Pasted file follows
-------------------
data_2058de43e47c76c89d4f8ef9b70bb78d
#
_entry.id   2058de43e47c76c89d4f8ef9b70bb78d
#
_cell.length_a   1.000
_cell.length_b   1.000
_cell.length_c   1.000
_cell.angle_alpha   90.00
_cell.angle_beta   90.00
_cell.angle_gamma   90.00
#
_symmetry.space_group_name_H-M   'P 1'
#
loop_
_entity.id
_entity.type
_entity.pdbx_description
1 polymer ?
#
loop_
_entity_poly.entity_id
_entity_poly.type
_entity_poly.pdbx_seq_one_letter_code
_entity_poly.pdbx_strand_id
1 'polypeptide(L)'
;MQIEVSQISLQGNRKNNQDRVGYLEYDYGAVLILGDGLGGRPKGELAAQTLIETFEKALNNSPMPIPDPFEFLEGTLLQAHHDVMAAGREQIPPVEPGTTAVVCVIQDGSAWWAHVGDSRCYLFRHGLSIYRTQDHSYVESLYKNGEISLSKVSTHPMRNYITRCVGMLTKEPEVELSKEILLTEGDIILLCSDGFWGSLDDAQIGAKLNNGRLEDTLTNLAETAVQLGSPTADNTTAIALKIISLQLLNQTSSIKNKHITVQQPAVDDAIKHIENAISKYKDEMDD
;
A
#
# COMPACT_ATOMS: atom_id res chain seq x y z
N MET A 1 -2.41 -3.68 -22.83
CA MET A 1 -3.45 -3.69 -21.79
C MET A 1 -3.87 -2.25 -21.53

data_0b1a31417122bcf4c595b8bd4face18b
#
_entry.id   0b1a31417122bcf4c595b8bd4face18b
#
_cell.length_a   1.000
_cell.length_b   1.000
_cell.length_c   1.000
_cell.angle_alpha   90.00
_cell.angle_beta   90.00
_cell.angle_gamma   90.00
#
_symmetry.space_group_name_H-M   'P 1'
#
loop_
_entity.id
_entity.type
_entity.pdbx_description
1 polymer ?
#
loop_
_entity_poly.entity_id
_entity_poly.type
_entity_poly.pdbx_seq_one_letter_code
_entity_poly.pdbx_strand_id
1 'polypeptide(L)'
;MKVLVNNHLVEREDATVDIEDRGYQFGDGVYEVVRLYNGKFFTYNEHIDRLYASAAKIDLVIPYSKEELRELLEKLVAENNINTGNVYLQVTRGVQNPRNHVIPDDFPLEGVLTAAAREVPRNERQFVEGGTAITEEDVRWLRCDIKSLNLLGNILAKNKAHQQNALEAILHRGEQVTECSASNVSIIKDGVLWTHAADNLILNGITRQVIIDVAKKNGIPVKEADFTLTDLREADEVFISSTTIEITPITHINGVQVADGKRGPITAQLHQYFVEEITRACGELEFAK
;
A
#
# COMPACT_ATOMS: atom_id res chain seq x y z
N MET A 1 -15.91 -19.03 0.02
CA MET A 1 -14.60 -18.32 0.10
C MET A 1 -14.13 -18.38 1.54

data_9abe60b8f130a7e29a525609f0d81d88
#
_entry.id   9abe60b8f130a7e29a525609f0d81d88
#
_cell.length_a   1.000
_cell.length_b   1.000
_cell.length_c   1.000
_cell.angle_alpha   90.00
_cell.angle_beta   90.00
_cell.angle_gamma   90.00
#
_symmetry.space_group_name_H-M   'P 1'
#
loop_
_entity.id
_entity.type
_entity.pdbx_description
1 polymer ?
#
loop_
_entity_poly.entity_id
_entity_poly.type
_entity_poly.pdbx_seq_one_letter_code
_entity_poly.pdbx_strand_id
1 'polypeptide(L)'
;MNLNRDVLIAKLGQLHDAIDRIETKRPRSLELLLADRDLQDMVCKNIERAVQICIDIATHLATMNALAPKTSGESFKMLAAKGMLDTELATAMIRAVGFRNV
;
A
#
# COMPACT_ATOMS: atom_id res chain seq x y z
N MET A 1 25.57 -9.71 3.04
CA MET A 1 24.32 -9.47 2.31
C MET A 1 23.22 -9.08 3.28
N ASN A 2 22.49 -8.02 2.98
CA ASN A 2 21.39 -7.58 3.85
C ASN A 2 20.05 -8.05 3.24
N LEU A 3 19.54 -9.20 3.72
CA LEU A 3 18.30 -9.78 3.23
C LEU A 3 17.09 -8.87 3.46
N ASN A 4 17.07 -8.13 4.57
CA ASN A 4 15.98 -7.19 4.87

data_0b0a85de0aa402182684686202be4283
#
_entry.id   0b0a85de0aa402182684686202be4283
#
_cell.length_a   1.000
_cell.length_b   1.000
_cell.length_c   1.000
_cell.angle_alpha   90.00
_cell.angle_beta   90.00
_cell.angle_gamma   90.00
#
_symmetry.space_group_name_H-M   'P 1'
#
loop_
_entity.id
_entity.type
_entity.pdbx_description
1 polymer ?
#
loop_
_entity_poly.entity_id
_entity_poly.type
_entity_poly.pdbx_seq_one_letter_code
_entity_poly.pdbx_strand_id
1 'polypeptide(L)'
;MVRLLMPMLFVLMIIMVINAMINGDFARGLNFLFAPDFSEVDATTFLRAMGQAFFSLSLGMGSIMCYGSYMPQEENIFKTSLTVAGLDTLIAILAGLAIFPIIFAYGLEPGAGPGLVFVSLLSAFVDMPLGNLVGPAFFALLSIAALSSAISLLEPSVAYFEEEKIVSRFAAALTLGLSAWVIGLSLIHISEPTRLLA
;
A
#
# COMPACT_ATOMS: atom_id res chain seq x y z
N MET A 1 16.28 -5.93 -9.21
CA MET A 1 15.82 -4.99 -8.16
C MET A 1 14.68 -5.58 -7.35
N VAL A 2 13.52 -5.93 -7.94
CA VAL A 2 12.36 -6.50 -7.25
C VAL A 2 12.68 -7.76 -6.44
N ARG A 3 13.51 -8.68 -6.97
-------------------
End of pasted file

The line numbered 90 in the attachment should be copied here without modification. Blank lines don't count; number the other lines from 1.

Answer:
_entity_poly.pdbx_strand_id